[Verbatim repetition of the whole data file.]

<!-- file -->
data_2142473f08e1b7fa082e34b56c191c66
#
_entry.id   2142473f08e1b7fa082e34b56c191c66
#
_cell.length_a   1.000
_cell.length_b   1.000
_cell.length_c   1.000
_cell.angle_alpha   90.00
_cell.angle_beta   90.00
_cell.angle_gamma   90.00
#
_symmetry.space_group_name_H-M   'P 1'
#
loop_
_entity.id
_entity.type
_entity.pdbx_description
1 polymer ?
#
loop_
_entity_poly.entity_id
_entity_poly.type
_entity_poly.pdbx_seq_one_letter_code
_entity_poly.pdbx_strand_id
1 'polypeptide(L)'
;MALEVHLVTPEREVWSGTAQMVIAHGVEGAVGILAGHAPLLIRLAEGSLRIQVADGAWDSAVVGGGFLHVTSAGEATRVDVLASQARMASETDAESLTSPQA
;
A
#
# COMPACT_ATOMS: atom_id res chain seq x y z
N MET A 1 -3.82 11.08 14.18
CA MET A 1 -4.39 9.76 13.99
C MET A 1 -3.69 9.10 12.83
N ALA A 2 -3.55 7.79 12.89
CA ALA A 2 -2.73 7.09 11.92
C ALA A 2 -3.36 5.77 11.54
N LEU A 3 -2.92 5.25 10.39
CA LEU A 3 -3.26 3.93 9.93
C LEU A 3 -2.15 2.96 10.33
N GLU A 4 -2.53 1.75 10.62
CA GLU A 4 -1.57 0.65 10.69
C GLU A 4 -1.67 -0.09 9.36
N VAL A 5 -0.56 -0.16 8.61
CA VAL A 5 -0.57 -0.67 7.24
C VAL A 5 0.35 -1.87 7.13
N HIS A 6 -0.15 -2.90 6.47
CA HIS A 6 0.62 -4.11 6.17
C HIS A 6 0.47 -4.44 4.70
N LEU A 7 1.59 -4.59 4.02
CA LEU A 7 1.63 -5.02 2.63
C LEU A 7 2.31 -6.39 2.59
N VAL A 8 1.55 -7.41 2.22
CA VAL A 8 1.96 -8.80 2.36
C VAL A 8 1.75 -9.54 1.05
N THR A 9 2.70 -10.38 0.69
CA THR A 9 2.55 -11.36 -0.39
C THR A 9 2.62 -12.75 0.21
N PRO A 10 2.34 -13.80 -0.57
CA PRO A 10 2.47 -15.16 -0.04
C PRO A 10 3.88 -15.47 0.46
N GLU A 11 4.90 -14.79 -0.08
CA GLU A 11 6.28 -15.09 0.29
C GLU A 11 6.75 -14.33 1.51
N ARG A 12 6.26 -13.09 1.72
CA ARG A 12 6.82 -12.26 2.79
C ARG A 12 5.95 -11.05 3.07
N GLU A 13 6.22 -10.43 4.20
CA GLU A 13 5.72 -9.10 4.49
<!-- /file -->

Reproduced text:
data_2142473f08e1b7fa082e34b56c191c66
#
_entry.id   2142473f08e1b7fa082e34b56c191c66
#
_cell.length_a   1.000
_cell.length_b   1.000
_cell.length_c   1.000
_cell.angle_alpha   90.00
_cell.angle_beta   90.00
_cell.angle_gamma   90.00
#
_symmetry.space_group_name_H-M   'P 1'
#
loop_
_entity.id
_entity.type
_entity.pdbx_description
1 polymer ?
#
loop_
_entity_poly.entity_id
_entity_poly.type
_entity_poly.pdbx_seq_one_letter_code
_entity_poly.pdbx_strand_id
1 'polypeptide(L)'
;MALEVHLVTPEREVWSGTAQMVIAHGVEGAVGILAGHAPLLIRLAEGSLRIQVADGAWDSAVVGGGFLHVTSAGEATRVDVLASQARMASETDAESLTSPQA
;
A
#
# COMPACT_ATOMS: atom_id res chain seq x y z
N MET A 1 -3.82 11.08 14.18
CA MET A 1 -4.39 9.76 13.99
C MET A 1 -3.69 9.10 12.83
N ALA A 2 -3.55 7.79 12.89
CA ALA A 2 -2.73 7.09 11.92
C ALA A 2 -3.36 5.77 11.54
N LEU A 3 -2.92 5.25 10.39
CA LEU A 3 -3.26 3.93 9.93
C LEU A 3 -2.15 2.96 10.33
N GLU A 4 -2.53 1.75 10.62
CA GLU A 4 -1.57 0.65 10.69
C GLU A 4 -1.67 -0.09 9.36
N VAL A 5 -0.56 -0.16 8.61
CA VAL A 5 -0.57 -0.67 7.24
C VAL A 5 0.35 -1.87 7.13
N HIS A 6 -0.15 -2.90 6.47
CA HIS A 6 0.62 -4.11 6.17
C HIS A 6 0.47 -4.44 4.70
N LEU A 7 1.59 -4.59 4.02
CA LEU A 7 1.63 -5.02 2.63
C LEU A 7 2.31 -6.39 2.59
N VAL A 8 1.55 -7.41 2.22
CA VAL A 8 1.96 -8.80 2.36
C VAL A 8 1.75 -9.54 1.05
N THR A 9 2.70 -10.38 0.69
CA THR A 9 2.55 -11.36 -0.39
C THR A 9 2.62 -12.75 0.21
N PRO A 10 2.34 -13.80 -0.57
CA PRO A 10 2.47 -15.16 -0.04
C PRO A 10 3.88 -15.47 0.46
N GLU A 11 4.90 -14.79 -0.08
CA GLU A 11 6.28 -15.09 0.29
C GLU A 11 6.75 -14.33 1.51
N ARG A 12 6.26 -13.09 1.72
CA ARG A 12 6.82 -12.26 2.79
C ARG A 12 5.95 -11.05 3.07
N GLU A 13 6.22 -10.43 4.20
CA GLU A 13 5.72 -9.10 4.49